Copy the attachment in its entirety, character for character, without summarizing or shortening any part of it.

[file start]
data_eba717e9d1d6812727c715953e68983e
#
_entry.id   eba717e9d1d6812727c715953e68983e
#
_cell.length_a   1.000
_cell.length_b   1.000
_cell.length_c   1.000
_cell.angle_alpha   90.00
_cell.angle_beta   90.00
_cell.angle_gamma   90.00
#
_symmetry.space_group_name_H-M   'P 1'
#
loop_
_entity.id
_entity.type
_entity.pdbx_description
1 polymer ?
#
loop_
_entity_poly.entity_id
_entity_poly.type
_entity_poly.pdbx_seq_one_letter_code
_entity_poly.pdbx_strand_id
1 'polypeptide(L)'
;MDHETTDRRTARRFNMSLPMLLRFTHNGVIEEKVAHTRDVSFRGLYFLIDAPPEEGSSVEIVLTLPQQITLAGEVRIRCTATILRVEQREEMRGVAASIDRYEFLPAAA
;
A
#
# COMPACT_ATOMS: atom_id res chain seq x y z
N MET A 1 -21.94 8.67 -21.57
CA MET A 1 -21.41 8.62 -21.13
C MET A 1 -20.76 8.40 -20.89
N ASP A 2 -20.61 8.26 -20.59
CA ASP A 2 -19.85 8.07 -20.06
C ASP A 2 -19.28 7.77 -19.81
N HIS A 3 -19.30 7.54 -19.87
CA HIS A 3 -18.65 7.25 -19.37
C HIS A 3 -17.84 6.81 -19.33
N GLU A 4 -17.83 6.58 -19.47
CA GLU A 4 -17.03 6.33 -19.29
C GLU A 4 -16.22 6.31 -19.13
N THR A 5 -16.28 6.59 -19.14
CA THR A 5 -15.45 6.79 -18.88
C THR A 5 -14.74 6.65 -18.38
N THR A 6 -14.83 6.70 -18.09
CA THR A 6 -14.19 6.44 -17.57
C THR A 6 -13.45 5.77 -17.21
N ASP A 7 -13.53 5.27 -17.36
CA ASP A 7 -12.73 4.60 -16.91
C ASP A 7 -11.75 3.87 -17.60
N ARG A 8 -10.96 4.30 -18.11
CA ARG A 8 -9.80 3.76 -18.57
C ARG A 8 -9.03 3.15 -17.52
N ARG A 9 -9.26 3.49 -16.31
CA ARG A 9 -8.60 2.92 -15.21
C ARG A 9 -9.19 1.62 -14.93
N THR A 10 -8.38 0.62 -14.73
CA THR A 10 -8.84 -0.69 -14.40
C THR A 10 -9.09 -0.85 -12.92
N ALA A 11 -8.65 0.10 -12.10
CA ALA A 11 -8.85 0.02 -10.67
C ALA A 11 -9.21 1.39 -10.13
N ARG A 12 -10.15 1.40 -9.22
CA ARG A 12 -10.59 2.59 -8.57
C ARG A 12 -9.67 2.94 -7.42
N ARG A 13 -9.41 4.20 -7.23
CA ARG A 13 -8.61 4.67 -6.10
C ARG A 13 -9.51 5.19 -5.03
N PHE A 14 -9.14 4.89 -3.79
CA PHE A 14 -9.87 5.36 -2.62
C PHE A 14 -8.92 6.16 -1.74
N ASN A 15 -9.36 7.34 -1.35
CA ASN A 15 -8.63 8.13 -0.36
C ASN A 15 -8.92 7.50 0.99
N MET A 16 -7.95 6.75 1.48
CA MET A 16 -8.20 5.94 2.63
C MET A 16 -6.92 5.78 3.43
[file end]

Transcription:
data_eba717e9d1d6812727c715953e68983e
#
_entry.id   eba717e9d1d6812727c715953e68983e
#
_cell.length_a   1.000
_cell.length_b   1.000
_cell.length_c   1.000
_cell.angle_alpha   90.00
_cell.angle_beta   90.00
_cell.angle_gamma   90.00
#
_symmetry.space_group_name_H-M   'P 1'
#
loop_
_entity.id
_entity.type
_entity.pdbx_description
1 polymer ?
#
loop_
_entity_poly.entity_id
_entity_poly.type
_entity_poly.pdbx_seq_one_letter_code
_entity_poly.pdbx_strand_id
1 'polypeptide(L)'
;MDHETTDRRTARRFNMSLPMLLRFTHNGVIEEKVAHTRDVSFRGLYFLIDAPPEEGSSVEIVLTLPQQITLAGEVRIRCTATILRVEQREEMRGVAASIDRYEFLPAAA
;
A
#
# COMPACT_ATOMS: atom_id res chain seq x y z
N MET A 1 -21.94 8.67 -21.57
CA MET A 1 -21.41 8.62 -21.13
C MET A 1 -20.76 8.40 -20.89
N ASP A 2 -20.61 8.26 -20.59
CA ASP A 2 -19.85 8.07 -20.06
C ASP A 2 -19.28 7.77 -19.81
N HIS A 3 -19.30 7.54 -19.87
CA HIS A 3 -18.65 7.25 -19.37
C HIS A 3 -17.84 6.81 -19.33
N GLU A 4 -17.83 6.58 -19.47
CA GLU A 4 -17.03 6.33 -19.29
C GLU A 4 -16.22 6.31 -19.13
N THR A 5 -16.28 6.59 -19.14
CA THR A 5 -15.45 6.79 -18.88
C THR A 5 -14.74 6.65 -18.38
N THR A 6 -14.83 6.70 -18.09
CA THR A 6 -14.19 6.44 -17.57
C THR A 6 -13.45 5.77 -17.21
N ASP A 7 -13.53 5.27 -17.36
CA ASP A 7 -12.73 4.60 -16.91
C ASP A 7 -11.75 3.87 -17.60
N ARG A 8 -10.96 4.30 -18.11
CA ARG A 8 -9.80 3.76 -18.57
C ARG A 8 -9.03 3.15 -17.52
N ARG A 9 -9.26 3.49 -16.31
CA ARG A 9 -8.60 2.92 -15.21
C ARG A 9 -9.19 1.62 -14.93
N THR A 10 -8.38 0.62 -14.73
CA THR A 10 -8.84 -0.69 -14.40
C THR A 10 -9.09 -0.85 -12.92
N ALA A 11 -8.65 0.10 -12.10
CA ALA A 11 -8.85 0.02 -10.67
C ALA A 11 -9.21 1.39 -10.13
N ARG A 12 -10.15 1.40 -9.22
CA ARG A 12 -10.59 2.59 -8.57
C ARG A 12 -9.67 2.94 -7.42
N ARG A 13 -9.41 4.20 -7.23
CA ARG A 13 -8.61 4.67 -6.10
C ARG A 13 -9.51 5.19 -5.03
N PHE A 14 -9.14 4.89 -3.79
CA PHE A 14 -9.87 5.36 -2.62
C PHE A 14 -8.92 6.16 -1.74
N ASN A 15 -9.36 7.34 -1.35
CA ASN A 15 -8.63 8.13 -0.36
C ASN A 15 -8.92 7.50 0.99
N MET A 16 -7.95 6.75 1.48
CA MET A 16 -8.20 5.94 2.63
C MET A 16 -6.92 5.78 3.43